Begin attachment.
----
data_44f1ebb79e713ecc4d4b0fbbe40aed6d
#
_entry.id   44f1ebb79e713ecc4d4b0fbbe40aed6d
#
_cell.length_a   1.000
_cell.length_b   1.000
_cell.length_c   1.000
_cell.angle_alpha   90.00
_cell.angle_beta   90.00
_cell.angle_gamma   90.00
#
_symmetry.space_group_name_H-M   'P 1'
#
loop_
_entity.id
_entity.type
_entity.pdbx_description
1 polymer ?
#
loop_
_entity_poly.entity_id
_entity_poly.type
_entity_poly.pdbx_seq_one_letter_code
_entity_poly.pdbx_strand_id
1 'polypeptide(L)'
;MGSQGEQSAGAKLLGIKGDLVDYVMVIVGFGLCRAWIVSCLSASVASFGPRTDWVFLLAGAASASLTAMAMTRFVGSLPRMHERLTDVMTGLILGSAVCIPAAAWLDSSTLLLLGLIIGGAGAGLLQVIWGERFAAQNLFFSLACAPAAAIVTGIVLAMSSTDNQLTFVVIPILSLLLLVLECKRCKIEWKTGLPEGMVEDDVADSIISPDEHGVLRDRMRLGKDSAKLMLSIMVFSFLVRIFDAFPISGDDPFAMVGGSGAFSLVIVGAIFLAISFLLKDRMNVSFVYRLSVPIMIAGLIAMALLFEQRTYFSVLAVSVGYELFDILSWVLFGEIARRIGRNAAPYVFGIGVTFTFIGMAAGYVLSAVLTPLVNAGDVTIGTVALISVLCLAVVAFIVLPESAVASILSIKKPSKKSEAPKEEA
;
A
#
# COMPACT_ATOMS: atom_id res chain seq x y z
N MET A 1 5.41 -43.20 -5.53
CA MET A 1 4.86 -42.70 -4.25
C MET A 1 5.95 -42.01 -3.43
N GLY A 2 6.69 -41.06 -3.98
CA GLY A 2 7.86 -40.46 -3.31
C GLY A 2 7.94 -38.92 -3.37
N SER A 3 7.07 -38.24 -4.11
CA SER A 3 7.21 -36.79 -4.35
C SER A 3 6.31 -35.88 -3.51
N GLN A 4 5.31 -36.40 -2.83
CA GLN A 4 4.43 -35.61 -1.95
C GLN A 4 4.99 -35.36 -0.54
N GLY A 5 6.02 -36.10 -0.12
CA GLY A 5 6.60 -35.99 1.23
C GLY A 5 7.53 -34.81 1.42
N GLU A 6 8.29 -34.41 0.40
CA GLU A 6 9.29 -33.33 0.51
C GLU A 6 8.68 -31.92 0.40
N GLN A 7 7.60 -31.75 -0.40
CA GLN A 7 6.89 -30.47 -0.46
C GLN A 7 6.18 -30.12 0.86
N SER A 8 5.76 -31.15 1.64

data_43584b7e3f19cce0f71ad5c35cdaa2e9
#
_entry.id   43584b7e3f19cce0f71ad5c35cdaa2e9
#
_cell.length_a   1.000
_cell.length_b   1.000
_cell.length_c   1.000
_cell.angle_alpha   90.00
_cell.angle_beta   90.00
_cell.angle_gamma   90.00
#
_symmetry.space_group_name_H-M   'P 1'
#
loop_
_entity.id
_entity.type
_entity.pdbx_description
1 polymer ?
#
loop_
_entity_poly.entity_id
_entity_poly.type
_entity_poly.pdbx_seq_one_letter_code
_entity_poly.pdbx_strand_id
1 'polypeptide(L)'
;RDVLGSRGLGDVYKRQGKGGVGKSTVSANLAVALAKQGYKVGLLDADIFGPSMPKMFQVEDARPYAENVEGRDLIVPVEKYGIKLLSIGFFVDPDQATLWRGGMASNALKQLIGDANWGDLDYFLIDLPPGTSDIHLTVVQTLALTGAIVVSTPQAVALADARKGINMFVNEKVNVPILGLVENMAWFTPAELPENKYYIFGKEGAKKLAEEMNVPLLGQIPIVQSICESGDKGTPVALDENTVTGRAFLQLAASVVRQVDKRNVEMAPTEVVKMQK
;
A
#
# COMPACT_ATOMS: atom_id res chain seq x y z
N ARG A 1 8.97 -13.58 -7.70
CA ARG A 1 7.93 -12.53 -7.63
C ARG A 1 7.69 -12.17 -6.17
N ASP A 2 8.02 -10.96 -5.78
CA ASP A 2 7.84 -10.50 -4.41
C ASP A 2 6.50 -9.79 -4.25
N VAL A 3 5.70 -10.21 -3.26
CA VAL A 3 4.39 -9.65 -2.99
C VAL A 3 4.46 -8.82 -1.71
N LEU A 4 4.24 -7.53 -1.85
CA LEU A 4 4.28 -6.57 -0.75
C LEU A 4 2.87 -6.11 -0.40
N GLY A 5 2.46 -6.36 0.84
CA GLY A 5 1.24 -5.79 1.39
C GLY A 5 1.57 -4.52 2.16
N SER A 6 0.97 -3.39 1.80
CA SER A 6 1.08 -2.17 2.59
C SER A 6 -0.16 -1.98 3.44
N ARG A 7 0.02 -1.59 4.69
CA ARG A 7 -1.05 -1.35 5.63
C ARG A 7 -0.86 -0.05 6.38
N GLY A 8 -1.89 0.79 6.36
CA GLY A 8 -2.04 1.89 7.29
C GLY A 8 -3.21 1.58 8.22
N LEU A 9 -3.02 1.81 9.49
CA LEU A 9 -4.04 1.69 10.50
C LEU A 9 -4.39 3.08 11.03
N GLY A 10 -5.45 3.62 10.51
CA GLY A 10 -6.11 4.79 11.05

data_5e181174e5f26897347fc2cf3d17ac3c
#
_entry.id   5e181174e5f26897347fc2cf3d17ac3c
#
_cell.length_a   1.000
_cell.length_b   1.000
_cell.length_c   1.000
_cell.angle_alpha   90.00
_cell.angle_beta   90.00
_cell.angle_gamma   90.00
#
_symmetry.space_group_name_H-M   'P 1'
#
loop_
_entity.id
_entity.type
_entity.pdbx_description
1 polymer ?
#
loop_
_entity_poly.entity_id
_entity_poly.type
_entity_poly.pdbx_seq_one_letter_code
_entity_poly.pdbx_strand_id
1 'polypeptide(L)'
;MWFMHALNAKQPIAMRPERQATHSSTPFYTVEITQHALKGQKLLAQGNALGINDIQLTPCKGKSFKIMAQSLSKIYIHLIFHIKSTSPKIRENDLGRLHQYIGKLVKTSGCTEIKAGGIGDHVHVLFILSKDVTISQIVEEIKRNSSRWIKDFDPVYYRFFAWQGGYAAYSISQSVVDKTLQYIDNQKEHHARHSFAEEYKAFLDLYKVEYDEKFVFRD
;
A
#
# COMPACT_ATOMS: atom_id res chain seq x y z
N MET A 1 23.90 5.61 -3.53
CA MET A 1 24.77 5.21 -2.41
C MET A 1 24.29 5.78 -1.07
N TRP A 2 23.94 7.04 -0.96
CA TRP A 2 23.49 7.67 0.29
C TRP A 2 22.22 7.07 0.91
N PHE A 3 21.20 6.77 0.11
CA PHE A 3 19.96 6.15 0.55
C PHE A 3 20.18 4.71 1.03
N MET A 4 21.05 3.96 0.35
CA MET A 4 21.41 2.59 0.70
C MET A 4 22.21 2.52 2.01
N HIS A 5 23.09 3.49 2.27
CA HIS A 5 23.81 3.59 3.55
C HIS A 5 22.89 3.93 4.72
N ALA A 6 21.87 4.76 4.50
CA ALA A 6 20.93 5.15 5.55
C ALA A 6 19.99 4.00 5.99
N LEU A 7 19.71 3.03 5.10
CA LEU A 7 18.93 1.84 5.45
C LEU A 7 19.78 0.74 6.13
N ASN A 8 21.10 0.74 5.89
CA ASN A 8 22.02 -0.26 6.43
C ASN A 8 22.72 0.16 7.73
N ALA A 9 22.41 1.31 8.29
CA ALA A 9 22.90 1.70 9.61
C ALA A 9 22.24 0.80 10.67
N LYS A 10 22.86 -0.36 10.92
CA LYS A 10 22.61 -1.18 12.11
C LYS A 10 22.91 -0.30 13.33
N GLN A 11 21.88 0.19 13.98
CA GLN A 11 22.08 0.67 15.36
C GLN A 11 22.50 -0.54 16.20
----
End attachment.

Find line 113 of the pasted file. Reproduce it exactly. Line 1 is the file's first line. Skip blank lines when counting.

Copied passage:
#